While projections vary, most analyses expect continued cost increases for fossil fuels and declines for renewables. Comparing forecasts enables more informed energy planning and investment decisions.

Policy and Regulatory Costs

Government policies like subsidies and taxes have a significant impact on energy costs across different sources. Fossil fuels like coal, oil, and natural gas have historically benefited from subsidies that reduce costs, though these have declined in recent years. According to the IMF, the UK still spent £10.5 billion subsidizing fossil fuels in 2021 (source). Renewables like solar and wind receive larger subsidies that help make them more competitive.

Taxes and carbon pricing also affect costs differently for fossil fuels versus renewables. A carbon tax raises the cost of high emission energy like coal and natural gas. Cleaner sources like nuclear, hydro and renewables are not impacted to the same degree. According to OECD analysis, tax cuts on fossil fuels help reduce energy bills but don’t address climate goals (source).

Overall, subsidies and carbon pricing make fossil fuel energy more expensive while helping renewables become more cost competitive. Policy shifts to limit emissions have increased the costs for high carbon energy significantly in recent years.

Total System Cost Comparison

When weighing all the cost factors discussed, including capital costs, fuel costs, operating and maintenance costs, externality costs, transmission and distribution costs, cost forecasting, and policy and regulatory costs, most analyses find that renewable energy systems like wind and solar tend to have the lowest overall costs currently.

According to the International Energy Agency, onshore wind and utility-scale solar PV are the cheapest sources of new power generation in most countries today when all cost factors are considered. In 2020, the IEA estimated the global levelized cost of electricity from onshore wind to be $53/MWh and utility-scale solar PV to be $68/MWh (IEA, 2020). This makes them very competitive with new fossil fuel generation like gas combined cycle plants.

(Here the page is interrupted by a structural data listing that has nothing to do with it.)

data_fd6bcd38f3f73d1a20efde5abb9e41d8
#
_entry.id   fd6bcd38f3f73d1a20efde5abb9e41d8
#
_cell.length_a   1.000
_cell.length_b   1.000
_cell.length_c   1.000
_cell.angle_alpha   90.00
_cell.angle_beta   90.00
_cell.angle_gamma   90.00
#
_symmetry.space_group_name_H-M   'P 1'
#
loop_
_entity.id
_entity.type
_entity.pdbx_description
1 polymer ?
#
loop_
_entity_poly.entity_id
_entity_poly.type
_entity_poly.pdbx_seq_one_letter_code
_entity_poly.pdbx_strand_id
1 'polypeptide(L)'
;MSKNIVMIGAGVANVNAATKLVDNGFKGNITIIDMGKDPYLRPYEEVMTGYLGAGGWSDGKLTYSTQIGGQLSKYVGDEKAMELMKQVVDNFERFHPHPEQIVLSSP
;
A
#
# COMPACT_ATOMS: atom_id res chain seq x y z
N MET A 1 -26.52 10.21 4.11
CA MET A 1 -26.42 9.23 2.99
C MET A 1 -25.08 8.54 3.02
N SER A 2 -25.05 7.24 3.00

One comprehensive analysis by Lazard found that in 2020, unsubsidized levelized costs of onshore wind and utility-scale solar were $28-$54/MWh and $29-$42/MWh respectively in the United States. This was lower than the estimated costs for new natural gas combined cycle plants ($44-$68/MWh), coal ($65-$152/MWh), and nuclear ($131-$204/MWh) (Lazard, 2020).

Costs for renewables like wind and solar continue to decrease rapidly as technology improves. With no fuel costs, they offer a hedge against fossil fuel price volatility. When considering total system costs including externalities, renewables are likely to be the least cost option for new power generation in most regions globally.


In summary, the overall costs of different energy systems is complex and multifaceted. While historically coal and natural gas have been some of the cheapest options based on narrow metrics like capital and fuel costs, this is changing as the costs of renewables plummet. When factoring in externalities, transmission, policy and regulatory costs, and future projections, renewable energy sources like solar, wind and geothermal tend to compare very favorably on overall system cost against fossil fuels.

Going forward, most analyses predict renewable energy will continue to achieve far greater cost declines compared to fossil fuels. With the right supporting policies and grid integration strategies, renewables have the potential to be the clear least cost option for new electricity generation capacity in most markets within the next decade. This is supported by their minimal fuel costs, low operating and maintenance costs, and zero direct emissions costs. Therefore, the outlook suggests renewable energy will likely dominate future least cost energy systems.